That's an odd thing for sure. I have no desire to say goodbye to any of you. Why should I? If we do our job and follow the intensity we've shown all semester then I'll be seeing (and hearing) many of you for years to come. Perhaps saying goodbye to the class format is appropriate, but the rest of you don't need goodbyes. If we've learned anything from this class it's that we have a lot of work to do if we're to have a successful career in a dead art. That's right I said it: Classical Music is Dead. However; I don't think that is a bad thing. If Hewitt is right then now is our time to strike.
I believe we have a large responsibility as performers and composers to play and write new music. The 21st century is fast moving and quick to leave people behind. The ugly truth is that we must adapt to this by compromise. Compromising our ideals with what people want to hear is the only way to make it. If we are unable to compromise then we will have a hard time reaching new audiences. I feel this, above all, is the one fatal flaw in all of our training: No one in the Conservatory prepares you for the music business. However; do not blame your teachers. It's not your teachers fault. They are only teaching you the craft - not the way to success.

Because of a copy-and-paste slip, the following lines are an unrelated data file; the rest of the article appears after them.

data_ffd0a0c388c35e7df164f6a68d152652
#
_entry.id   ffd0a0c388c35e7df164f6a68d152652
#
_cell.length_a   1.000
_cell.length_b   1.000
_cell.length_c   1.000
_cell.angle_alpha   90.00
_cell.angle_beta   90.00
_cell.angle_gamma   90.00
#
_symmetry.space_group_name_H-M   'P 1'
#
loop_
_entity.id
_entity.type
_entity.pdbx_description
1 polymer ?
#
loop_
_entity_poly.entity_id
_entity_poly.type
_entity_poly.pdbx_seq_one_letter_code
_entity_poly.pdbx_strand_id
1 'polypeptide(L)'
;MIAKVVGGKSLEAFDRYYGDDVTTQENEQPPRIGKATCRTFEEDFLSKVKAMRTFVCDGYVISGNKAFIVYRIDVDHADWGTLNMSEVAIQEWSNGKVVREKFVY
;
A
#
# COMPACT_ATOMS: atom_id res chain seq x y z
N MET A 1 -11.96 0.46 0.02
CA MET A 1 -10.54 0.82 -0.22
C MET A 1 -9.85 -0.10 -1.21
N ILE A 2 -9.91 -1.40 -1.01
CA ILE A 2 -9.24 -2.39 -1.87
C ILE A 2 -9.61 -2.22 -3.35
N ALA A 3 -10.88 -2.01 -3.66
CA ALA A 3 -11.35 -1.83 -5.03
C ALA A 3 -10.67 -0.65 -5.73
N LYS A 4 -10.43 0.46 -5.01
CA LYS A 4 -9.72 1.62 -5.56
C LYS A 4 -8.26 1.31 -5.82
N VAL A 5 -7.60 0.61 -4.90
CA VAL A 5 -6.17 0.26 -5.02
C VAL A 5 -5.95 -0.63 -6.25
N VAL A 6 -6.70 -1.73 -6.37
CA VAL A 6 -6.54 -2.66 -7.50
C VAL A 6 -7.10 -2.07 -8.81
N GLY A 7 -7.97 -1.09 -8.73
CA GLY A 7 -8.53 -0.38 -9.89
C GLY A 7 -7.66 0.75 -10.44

Success does not come from our heart, our ideas or our talents. It's from the acknowledgement of them by others. This is the 21st century. Do you want to be successful while you are alive or when you are dead? No one says you can't follow what's in your heart, but what's the point of following your heart if no one wants to hear you or even know you? Get someone's attention first then you show them what you got.